MLS

Play Ball! New MLS CBA Agreed Upon In Principle — What Does it Mean for Future of the League?

Major League Soccer and the Players’ Union agreed in principle on a new collective bargaining agreement, allowing the season to start as planned. What does the new CBA mean for the league’s future?

You want to know what I’m excited about this weekend? The Major League Soccer season kicking off, that’s what! After months of doubt, the season is finally starting on time.

But it wasn’t always clear whether or not the season would start as planned. Until Wednesday, I was going to have to roll out of my bed at the crack of dawn to watch some FA Cup games in order to get my weekend soccer fix (I’ve got a feeling that Reading Vs Bradford is going to be good.)

Fortunately, Michael Parkhurst, Ethan Findley and the MLS Players Union hashed out a new collective bargaining agreement with the league IN PRINCIPLE allowing the matches to go forward as planned this opening weekend.

How did the agreement happen? That’s a good question, and one worth examining in greater detail.

Until Wednesday, a deal was dead in the water and the players had voted to strike if an agreement was not reached before Saturday. But then, all of a sudden something magical happened and an agreement formed. Now that the tornado is over and we have a new MLS CBA, let’s take a look at what went down this week.

The big point of this winter’s negotiations was the subject of Free Agency. MLS is a single entity, therefore the players’ contracts are held by the league. Because of this, the players have little power once they are in the league on where they end up after their contracts run out.

Here’s an example. Say Player A has his contract run out with FC Dallas, and wants to move his family to Seattle. Seattle would be okay with taking him on their roster, but Dallas still owns Player A’s rights. Thus Seattle has to pony up something to FC Dallas (draft picks, allocation money, players, etc.) to sign the person whom Dallas didn’t resign in the first place.

Now say Seattle doesn’t meet the demands for Player A, but Montreal does (even though Player A has little desire to go to Canada). Guess where Player A is going? Montreal. His only other option is to go to another league to have a choice on what team he is playing for. But even then, if he ever decides to come back to MLS, he must go to the team that controls his player rights (Unless he is a US national team player, where he will go through a convoluted allocation process. But that is another crazy story in itself).

So obviously the MLS Players Union hoped to get this fixed in the new CBA, along with a salary increase. However, the ownership did not want to even entertain the idea of any form of Free Agency. They felt that by allowing Free Agency, the single entity status of the league could come into question. They did put in an offer for Free Agency, but it was a metaphorical middle finger to the Players. Their idea of “Free Agency” is that any player over the age of 32 who has spent 10 years with one team could move freely to any team that they want. Guess how many players this encompasses? One. Brad Davis of the Houston Dynamo would be the only player who could get a choice on where he wants to ply his trade.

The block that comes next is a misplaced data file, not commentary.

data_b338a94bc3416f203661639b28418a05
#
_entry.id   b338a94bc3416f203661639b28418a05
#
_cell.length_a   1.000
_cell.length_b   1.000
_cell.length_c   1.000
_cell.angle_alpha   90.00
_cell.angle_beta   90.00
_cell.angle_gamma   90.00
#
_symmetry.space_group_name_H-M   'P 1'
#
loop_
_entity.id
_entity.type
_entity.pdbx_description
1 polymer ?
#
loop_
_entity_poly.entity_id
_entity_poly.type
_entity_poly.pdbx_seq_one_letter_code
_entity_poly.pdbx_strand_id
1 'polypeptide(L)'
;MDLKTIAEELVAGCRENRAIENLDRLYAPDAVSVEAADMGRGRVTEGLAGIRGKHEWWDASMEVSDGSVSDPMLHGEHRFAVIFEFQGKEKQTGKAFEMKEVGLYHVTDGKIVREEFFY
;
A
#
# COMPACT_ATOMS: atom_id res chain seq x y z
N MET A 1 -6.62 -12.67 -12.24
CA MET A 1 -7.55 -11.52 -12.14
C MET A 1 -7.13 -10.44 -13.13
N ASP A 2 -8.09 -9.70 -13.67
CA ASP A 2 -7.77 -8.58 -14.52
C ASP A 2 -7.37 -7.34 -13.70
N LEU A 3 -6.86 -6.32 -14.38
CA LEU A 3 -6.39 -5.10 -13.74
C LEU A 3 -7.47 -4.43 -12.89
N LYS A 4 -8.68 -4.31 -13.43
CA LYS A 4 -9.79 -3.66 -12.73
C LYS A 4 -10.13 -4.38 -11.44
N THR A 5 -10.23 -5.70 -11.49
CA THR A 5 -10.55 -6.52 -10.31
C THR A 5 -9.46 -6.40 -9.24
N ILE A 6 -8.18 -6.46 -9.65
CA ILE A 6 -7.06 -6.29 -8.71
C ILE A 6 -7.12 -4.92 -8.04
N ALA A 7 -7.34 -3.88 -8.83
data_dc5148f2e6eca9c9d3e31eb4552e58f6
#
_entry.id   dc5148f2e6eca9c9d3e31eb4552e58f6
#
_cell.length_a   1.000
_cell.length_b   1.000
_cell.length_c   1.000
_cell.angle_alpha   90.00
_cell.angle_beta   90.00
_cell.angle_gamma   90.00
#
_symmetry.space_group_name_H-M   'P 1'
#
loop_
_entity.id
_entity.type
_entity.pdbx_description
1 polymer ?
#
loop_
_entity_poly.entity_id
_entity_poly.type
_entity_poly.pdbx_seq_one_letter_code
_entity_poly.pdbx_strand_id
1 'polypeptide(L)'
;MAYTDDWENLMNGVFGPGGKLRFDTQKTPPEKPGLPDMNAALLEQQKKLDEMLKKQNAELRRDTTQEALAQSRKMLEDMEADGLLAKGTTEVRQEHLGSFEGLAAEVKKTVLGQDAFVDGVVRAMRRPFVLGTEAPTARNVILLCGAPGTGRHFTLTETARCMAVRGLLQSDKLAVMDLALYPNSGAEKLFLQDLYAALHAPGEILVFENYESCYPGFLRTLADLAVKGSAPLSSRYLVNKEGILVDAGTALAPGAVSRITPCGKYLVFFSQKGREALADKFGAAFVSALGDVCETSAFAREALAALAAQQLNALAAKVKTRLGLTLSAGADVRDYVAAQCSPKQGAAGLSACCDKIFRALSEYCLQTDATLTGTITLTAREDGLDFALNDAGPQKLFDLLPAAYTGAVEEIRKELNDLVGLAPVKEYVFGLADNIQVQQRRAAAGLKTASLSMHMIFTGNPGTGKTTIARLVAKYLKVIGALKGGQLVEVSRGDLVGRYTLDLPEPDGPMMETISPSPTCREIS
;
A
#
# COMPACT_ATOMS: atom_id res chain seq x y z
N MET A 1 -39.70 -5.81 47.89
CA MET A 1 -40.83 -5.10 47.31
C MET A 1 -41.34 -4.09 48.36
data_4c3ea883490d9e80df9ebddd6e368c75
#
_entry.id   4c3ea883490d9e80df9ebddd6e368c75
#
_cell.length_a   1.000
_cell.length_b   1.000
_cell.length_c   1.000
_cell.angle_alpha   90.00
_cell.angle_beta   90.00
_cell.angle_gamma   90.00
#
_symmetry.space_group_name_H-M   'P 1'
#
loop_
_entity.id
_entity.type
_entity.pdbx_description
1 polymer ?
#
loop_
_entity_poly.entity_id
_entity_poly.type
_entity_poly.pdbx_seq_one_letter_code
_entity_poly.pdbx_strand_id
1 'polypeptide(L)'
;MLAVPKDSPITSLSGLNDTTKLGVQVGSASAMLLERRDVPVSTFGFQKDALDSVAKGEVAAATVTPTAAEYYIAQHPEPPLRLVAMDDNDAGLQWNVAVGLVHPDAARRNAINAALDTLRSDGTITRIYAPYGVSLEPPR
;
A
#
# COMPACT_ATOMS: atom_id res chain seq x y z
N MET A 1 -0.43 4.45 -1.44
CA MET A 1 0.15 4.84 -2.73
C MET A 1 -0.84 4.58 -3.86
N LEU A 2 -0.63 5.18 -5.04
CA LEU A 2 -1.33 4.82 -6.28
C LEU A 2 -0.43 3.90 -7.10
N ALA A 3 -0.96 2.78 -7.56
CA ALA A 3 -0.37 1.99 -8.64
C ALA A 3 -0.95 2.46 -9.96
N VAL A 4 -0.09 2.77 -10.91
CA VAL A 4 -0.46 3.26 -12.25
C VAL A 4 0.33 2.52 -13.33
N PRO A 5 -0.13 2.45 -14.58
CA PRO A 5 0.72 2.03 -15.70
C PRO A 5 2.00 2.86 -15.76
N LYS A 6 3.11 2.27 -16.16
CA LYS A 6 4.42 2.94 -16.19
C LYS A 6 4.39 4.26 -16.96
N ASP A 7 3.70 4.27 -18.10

Needless to say, the Players Union quickly struck this idea down. The players’ stance was that they needed true 100% freedom. Obviously there was a lot of work to be done.

Come Tuesday night the Players Union had a vote to strike that passed. This signaled to the ownership group that they needed to start playing less hardball, otherwise they wouldn’t be making a dime this weekend (and we all know that money talks). After some constructive back and forth between the two camps, the final sticking point was the length of the CBA. Players wanted a short term deal, while owners wanted a whopping 8 years. It was finally agreed that a five-year length would be installed.

The details of the agreement are a little complex, but Brian Straus has in-depth analysis of the numbers. The CBA for Dummies version is this: Minimum salary has been increased to 60k, Players gain Free Agency after they have spent 8 years in the league and are at least 28 years old and there is a salary cap increase. Players and owners are not jumping up and down in super excitement over the deal, but they are satisfied with the compromises that were made.

Here are my thoughts on the matter: It took something like 90 years for baseball to get true free agency, so after 20 years with MLS, players should be happy with the progress made with this CBA. Not all the players are happy with the deal, but overall this was a win for the players. However, in five years I foresee another round of contentious negotiations — and hopefully more progress.